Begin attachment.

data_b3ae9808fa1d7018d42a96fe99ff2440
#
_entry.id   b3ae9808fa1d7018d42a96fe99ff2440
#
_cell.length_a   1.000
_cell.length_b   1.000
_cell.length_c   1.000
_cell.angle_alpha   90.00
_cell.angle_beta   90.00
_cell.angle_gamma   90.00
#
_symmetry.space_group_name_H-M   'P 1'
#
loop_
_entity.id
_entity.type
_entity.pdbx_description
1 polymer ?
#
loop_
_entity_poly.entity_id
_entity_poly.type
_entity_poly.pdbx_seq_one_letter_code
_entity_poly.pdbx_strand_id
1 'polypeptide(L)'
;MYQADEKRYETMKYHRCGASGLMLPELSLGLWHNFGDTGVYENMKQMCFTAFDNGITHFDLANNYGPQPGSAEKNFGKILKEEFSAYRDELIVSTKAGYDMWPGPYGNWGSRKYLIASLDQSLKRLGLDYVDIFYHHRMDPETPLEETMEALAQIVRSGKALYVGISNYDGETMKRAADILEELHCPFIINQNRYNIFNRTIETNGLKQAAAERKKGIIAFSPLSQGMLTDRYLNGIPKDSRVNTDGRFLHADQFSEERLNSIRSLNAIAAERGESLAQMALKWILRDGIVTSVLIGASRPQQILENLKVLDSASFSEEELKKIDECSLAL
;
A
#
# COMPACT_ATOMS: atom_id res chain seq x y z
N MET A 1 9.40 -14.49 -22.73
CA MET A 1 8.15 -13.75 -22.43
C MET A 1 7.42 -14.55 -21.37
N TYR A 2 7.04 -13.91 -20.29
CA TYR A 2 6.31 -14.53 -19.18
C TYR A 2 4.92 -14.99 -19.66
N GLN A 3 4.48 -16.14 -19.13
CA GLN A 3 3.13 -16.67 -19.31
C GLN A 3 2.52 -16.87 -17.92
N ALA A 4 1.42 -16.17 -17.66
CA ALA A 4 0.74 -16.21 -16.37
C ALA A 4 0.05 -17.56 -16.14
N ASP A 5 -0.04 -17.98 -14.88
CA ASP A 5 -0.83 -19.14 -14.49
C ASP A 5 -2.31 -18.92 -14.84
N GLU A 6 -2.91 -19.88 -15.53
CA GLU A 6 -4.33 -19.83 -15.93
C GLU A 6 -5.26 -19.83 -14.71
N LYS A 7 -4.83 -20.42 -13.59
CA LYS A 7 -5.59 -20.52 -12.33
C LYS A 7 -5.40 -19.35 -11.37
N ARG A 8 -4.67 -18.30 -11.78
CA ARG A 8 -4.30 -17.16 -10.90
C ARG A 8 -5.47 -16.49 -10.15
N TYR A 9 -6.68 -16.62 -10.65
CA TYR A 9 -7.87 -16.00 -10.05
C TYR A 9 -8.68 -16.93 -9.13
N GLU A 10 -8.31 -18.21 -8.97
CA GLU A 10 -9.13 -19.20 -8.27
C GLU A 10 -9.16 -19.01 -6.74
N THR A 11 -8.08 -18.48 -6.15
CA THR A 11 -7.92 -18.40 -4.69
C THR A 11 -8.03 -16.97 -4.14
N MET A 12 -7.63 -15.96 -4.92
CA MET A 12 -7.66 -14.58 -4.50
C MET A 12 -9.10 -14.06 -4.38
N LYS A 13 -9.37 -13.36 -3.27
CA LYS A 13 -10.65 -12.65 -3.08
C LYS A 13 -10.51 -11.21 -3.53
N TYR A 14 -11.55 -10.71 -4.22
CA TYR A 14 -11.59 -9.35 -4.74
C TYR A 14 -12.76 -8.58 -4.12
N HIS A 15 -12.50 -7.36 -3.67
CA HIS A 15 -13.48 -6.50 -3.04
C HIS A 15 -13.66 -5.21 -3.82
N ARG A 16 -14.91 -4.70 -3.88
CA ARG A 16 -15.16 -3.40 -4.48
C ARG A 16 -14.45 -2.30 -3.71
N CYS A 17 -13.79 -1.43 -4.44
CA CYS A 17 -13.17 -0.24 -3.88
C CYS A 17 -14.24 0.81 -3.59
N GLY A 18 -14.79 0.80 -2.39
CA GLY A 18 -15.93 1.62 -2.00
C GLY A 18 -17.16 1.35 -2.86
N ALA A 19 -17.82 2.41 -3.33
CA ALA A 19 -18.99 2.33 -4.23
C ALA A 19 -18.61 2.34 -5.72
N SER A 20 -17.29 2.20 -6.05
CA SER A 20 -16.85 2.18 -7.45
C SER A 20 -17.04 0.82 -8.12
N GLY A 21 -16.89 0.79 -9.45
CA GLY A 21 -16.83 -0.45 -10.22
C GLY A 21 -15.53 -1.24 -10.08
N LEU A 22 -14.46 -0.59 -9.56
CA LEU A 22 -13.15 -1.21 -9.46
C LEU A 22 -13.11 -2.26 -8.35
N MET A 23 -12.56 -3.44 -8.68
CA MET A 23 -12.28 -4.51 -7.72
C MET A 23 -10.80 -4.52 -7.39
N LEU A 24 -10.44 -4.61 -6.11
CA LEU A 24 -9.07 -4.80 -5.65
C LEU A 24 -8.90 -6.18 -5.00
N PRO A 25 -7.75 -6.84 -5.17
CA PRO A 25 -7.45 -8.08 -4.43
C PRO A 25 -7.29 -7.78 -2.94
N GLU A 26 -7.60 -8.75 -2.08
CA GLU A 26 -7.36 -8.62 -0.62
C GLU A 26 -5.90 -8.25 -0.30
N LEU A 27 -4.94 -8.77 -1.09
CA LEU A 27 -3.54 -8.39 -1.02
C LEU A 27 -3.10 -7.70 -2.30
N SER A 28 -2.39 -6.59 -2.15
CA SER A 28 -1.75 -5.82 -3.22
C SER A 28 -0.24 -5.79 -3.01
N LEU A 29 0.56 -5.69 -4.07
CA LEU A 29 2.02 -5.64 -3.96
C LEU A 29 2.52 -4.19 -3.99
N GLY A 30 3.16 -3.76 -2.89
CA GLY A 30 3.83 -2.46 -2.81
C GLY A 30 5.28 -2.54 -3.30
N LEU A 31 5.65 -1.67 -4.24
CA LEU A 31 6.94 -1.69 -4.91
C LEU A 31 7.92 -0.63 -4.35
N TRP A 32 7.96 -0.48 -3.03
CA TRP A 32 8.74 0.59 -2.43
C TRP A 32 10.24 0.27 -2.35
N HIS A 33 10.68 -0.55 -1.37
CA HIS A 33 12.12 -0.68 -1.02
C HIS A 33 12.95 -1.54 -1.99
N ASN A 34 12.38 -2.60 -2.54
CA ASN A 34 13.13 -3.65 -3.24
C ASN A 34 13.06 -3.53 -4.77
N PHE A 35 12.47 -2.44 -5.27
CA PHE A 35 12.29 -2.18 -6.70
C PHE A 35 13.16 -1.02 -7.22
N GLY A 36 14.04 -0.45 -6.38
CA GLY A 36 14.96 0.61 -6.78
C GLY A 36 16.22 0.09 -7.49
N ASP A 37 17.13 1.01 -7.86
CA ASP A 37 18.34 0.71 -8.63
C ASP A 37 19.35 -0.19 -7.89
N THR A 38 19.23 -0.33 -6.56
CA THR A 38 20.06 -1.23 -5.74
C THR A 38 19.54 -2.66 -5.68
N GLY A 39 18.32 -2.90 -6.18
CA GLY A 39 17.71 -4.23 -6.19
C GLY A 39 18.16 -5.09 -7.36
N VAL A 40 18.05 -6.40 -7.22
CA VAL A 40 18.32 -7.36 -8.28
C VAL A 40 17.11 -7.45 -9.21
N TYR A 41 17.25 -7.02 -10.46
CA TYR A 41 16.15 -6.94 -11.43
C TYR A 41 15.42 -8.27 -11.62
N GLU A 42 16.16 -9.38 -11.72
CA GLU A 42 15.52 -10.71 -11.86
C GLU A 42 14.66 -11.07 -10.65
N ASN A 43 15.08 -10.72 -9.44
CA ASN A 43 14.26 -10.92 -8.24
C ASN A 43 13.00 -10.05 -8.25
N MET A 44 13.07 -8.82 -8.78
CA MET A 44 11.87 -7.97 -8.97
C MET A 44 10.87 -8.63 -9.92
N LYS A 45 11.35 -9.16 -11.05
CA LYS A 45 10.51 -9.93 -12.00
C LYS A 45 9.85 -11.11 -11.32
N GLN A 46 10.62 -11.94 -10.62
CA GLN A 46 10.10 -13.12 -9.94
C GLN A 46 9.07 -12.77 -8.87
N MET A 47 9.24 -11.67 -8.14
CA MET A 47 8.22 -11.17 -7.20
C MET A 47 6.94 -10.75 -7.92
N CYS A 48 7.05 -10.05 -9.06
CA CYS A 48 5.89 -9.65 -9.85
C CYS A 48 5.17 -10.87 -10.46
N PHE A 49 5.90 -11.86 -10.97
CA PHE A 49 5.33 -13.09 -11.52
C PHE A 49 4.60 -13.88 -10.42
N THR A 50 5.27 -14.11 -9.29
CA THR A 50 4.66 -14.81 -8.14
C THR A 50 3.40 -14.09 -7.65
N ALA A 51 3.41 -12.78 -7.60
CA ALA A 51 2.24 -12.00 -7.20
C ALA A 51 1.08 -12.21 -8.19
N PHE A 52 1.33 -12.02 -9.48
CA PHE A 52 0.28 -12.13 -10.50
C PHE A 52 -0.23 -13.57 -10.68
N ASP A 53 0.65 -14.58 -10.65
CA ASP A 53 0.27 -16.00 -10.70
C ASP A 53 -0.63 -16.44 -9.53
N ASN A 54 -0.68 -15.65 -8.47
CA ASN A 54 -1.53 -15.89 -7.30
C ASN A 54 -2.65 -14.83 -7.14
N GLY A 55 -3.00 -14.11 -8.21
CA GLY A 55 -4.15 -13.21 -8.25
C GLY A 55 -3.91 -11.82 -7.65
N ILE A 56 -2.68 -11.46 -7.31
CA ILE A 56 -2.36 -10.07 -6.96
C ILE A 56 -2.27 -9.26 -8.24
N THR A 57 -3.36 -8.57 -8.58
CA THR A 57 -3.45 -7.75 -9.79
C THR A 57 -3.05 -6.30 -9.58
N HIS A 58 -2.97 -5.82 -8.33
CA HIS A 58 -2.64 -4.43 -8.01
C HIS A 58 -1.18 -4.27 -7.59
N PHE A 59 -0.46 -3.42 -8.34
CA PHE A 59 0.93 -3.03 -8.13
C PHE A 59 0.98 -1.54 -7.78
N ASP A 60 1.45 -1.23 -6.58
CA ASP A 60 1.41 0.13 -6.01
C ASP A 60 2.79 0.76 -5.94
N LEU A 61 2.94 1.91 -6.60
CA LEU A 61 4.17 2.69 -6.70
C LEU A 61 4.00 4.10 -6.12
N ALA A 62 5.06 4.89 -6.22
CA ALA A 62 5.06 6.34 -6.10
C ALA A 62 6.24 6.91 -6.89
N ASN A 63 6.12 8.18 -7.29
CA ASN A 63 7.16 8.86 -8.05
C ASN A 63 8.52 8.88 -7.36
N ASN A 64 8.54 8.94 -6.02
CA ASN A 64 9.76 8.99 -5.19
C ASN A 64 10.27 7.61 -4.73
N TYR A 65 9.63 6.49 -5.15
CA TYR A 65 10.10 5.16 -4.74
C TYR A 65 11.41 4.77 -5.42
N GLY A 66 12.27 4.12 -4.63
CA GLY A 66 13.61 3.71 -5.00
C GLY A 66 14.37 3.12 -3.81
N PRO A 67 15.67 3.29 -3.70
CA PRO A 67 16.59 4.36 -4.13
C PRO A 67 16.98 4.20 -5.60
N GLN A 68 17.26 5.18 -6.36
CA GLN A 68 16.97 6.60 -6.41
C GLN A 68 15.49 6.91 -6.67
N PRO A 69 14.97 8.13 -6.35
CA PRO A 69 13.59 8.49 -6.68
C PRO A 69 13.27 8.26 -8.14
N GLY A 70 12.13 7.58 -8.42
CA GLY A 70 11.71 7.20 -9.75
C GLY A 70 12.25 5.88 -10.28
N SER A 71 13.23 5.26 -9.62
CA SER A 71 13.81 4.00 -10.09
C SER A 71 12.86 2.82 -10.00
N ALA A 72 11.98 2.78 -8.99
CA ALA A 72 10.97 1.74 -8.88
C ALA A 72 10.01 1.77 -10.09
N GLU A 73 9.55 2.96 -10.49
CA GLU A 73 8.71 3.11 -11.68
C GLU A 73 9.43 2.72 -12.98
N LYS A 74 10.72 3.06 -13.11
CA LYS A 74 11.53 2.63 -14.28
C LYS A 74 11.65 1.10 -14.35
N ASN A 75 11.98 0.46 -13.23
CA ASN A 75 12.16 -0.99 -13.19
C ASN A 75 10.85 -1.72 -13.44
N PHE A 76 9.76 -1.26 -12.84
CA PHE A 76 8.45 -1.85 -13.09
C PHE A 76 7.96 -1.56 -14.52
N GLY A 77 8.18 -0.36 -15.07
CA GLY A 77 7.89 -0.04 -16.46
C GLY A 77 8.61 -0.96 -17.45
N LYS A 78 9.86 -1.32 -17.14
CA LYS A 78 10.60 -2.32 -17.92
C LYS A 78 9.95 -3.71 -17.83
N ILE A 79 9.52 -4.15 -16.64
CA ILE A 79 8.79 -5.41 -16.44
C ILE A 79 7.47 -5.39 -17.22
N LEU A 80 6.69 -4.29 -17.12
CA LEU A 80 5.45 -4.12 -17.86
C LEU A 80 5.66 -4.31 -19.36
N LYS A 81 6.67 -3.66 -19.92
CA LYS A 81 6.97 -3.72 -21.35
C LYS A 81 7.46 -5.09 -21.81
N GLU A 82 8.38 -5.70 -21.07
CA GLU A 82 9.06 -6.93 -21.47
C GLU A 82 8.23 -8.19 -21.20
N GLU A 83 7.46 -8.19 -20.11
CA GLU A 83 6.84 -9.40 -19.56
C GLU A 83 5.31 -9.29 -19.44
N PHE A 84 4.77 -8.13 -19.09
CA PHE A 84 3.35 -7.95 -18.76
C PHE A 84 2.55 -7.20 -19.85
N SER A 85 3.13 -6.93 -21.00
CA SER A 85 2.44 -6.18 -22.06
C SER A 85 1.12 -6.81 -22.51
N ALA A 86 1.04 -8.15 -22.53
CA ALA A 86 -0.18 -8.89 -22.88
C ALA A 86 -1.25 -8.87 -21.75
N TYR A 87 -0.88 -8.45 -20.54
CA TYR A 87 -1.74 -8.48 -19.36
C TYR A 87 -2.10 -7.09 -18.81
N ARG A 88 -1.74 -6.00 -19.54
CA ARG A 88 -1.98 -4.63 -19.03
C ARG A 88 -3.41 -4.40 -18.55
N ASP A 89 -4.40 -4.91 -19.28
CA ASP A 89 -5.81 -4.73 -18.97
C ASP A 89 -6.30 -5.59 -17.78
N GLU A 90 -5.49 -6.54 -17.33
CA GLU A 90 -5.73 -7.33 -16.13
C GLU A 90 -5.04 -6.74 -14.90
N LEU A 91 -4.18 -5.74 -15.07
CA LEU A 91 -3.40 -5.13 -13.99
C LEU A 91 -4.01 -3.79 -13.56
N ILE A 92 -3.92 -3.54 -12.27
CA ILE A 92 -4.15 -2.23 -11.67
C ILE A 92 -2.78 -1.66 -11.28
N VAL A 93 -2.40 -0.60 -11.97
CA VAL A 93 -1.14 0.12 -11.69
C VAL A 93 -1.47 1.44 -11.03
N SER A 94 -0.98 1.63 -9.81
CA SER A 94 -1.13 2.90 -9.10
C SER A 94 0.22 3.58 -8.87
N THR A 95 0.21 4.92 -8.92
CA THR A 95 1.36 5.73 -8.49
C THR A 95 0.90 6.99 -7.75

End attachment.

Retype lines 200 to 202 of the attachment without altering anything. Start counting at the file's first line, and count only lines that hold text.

CA THR A 57 -3.45 -7.75 -9.79
C THR A 57 -3.05 -6.30 -9.58
N HIS A 58 -2.97 -5.82 -8.33